10. Gary – bonuses are on page 32 of the terms linked on your post, and only mention 5k opening bonus, 1k feedback bonus, and 20k balance bonus (50k balance). I see no mention of a 40k bonus on 100k balance or 10k bonus on 25k balance. Am I missing something?

  11. This is certainly a solid offer, and better than what BankDirect has been offering. I would also note that it’s considerably more fun to earn frequent flyer miles than tiny amounts of interest, so I’d personally factor that into the equation as well.

    That said, it’s very generous to value AA points at 1.4 cents. If redemption was easy, they would be worth that. The problem is that redemption is not easy, and one should realistically devalue the miles to reflect that reality. If I were allowed to sell my AA miles for 1.4 cents for cash, I would do it all day long. As would most people. I think 1.1 to 1.2 cents would be a more accurate valuation where there would be as many people buying as selling (excluding the folks who are looking for biz class seats on partner airlines).

  12. Your screenshot shows you earned a bonus for “app feedback.” I think you opened this without an app though. Is that correct?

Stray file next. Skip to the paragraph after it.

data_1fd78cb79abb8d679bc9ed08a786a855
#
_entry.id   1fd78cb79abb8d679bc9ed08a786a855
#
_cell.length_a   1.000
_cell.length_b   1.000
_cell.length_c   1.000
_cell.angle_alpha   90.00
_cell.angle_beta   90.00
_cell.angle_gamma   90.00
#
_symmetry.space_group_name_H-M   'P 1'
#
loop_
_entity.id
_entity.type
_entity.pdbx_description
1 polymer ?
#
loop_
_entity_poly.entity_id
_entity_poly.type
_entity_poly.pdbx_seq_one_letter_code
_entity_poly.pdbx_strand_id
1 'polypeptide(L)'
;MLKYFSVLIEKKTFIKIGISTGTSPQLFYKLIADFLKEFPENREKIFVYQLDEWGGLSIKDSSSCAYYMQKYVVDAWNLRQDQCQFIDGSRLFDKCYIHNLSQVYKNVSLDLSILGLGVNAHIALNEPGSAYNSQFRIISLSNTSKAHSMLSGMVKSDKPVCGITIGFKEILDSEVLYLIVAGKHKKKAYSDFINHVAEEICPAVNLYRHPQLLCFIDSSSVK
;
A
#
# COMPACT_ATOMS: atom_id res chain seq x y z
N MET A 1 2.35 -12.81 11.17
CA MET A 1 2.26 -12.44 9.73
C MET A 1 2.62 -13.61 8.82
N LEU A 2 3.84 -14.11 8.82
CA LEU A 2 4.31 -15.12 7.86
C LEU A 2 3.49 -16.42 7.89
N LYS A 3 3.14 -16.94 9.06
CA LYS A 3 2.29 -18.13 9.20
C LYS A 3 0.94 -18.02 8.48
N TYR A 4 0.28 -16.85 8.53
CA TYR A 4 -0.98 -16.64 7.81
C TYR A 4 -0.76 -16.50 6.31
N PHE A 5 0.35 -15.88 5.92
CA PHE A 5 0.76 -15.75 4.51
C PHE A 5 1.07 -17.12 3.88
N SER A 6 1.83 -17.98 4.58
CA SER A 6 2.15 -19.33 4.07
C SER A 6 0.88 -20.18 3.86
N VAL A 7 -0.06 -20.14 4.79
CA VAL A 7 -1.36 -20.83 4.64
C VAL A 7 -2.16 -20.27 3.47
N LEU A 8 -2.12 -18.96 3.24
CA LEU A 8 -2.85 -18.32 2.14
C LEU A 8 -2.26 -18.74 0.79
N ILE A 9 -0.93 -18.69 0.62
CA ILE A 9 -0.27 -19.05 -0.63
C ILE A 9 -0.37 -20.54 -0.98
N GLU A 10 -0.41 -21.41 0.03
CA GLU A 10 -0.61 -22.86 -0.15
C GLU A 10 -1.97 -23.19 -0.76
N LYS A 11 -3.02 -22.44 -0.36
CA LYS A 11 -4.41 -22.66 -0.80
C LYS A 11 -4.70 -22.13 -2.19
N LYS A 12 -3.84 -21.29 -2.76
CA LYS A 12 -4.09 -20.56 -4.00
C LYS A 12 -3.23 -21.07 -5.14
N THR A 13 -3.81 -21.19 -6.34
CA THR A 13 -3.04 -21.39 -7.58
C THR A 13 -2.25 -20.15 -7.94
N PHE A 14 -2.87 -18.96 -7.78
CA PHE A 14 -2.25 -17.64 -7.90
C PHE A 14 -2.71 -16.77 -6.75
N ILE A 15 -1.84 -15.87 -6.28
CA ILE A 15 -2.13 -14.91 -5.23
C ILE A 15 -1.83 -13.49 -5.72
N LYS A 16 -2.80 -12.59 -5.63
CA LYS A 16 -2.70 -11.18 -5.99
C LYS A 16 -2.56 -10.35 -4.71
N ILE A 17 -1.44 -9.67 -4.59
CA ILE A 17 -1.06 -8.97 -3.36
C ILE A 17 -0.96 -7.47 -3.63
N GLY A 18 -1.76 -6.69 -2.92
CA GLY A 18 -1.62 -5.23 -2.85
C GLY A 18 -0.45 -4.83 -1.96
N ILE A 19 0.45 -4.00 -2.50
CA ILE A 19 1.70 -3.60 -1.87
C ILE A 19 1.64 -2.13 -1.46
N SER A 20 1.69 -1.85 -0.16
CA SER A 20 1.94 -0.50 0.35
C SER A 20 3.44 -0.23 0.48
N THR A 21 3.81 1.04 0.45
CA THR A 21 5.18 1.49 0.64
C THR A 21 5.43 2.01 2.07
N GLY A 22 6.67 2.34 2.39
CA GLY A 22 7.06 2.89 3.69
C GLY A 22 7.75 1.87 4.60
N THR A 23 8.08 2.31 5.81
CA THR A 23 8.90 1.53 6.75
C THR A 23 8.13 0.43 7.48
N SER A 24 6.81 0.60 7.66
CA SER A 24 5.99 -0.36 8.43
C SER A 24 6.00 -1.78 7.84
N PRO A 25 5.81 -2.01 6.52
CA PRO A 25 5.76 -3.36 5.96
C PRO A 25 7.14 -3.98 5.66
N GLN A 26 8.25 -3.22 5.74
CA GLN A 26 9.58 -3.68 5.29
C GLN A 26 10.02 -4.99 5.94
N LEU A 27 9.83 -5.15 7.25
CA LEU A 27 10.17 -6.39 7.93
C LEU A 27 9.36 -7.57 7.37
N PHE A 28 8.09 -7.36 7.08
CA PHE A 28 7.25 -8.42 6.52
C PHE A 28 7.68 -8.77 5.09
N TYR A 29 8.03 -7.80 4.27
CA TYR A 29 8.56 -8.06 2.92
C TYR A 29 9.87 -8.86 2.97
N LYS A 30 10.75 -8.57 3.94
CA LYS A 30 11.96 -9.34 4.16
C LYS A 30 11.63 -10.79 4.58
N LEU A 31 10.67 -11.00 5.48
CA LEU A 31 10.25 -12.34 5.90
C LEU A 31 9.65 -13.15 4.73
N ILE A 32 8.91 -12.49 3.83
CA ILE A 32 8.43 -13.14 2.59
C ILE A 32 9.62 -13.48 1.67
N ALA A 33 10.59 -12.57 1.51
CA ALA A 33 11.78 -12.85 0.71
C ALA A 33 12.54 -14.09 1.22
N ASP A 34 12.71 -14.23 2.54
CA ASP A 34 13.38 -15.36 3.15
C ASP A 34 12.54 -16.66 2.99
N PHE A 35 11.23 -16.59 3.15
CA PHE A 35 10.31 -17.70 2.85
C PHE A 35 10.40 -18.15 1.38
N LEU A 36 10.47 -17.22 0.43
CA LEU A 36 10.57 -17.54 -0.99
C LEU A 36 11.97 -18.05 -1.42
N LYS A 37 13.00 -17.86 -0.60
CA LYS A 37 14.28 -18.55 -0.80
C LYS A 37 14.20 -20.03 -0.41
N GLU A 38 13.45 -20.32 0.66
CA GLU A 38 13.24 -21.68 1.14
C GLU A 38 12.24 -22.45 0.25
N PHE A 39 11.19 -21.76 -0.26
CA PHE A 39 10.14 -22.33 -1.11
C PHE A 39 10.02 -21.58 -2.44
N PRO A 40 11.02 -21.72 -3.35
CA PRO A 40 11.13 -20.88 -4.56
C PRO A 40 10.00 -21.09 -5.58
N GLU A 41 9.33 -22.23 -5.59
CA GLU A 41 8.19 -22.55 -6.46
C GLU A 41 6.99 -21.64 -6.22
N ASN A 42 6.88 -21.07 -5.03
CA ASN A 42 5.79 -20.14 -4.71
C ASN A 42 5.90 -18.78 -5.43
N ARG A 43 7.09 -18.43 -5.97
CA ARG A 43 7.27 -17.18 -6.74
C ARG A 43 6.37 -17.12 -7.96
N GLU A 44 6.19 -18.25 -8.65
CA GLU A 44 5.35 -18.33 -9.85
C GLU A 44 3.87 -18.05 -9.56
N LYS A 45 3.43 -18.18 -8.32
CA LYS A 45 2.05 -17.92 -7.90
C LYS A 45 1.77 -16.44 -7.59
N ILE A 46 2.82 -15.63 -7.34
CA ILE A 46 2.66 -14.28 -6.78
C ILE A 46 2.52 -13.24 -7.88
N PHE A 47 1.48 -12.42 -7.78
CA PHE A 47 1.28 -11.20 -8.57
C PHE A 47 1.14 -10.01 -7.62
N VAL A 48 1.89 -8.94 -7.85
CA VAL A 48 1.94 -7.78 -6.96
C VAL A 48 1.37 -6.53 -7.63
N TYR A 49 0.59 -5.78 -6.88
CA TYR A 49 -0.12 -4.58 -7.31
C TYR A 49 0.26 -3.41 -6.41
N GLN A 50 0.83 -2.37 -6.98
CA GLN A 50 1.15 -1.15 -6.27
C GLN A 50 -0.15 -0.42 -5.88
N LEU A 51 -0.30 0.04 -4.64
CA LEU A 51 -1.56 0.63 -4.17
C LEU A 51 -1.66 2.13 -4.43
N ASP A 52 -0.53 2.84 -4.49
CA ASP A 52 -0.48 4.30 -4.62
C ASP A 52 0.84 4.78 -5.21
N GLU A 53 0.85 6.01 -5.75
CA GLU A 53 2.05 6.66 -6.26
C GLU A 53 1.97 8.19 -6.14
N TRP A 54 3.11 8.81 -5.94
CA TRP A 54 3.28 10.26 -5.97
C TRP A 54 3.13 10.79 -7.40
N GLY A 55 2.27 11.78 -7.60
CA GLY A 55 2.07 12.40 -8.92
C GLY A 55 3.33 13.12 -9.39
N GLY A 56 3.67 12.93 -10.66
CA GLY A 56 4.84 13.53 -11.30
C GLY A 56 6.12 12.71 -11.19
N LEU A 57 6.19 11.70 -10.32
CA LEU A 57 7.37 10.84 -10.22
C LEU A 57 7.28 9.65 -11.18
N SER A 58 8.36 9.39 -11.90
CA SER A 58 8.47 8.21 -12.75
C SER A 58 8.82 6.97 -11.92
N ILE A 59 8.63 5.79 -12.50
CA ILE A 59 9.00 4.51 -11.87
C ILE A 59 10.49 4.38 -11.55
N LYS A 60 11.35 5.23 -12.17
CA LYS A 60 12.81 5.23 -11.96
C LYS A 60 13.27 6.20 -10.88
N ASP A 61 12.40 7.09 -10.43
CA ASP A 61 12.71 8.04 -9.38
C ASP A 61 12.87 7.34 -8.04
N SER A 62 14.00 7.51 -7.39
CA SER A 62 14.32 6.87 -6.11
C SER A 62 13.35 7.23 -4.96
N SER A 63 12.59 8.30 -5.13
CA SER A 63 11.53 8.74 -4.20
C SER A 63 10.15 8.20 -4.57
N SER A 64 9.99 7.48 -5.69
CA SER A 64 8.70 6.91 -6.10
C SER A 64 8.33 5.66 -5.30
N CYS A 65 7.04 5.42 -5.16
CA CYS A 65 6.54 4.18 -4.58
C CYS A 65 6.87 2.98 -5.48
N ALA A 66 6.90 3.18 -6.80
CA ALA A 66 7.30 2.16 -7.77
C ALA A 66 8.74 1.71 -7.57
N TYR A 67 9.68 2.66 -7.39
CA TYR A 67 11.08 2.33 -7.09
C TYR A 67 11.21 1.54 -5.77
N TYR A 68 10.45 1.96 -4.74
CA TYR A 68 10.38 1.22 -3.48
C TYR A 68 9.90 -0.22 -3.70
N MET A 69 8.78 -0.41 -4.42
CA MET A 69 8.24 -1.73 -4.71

13. No interest and you get taxed on the miles? Pass. At least cash earns interest. While there’s still some value to be found on American, mostly through partners, they’ve been slowly destroying AAdvantage since Parker showed up. That makes cash proportionally more valuable than AA miles.

  14. I only see mention of a $50,000 balance bonus. I am willing to put in more, but do not see any mention.

  15. Banks have been borrowing (our) money from the Fed for nothing. And they’ve been paying depositors minuscule rates on deposits. Pretty good deal…for banks.

    Now they have products that pay depositors *nothing* except the promise of airline rewards points? An even better deal…or the banks.

  16. Did they eliminate the monthly fee Bank Direct was charging?

    Aren’t we really comparing to a 6 or 12 month CD rate, or are miles pro-rated to the date of withdrawal?
    I get an uncapped 2.75 on free cash (not publicly available) so I think I’m better off paying taxes rather than earning miles.

    Didn’t AA’s credit union used to offer miles AND interest?

  17. @ rrgg — Thanks for the spreadsheet. You saved me 15 minutes of Excel work. This proves that Bask’s offer is a worse deal than 2.25% taxable. However, it is highly dependent upon one’s tax rate. The Bask deal gets better the higher your tax rate. The AA deal gets better the more highly you value marginal AA miles. I think I will pass for now.

  18. Can you fund the Bask account from a BankDirect account (essentially transferring from one product to the other) and still get the bonuses?

  19. Enough to pique my interest, but not enough to match interest in some high-yield checking accounts that are earning 3% or 3.3% with limited monthly activities. Given that one of them has just gone down from 4% to 3%, if it were to drop to under 1.5% with current interest rates, this would be a good place to park. In for the $1000 minimum signup bonus.

    Looks like Bask Bank isn’t yet on Mint …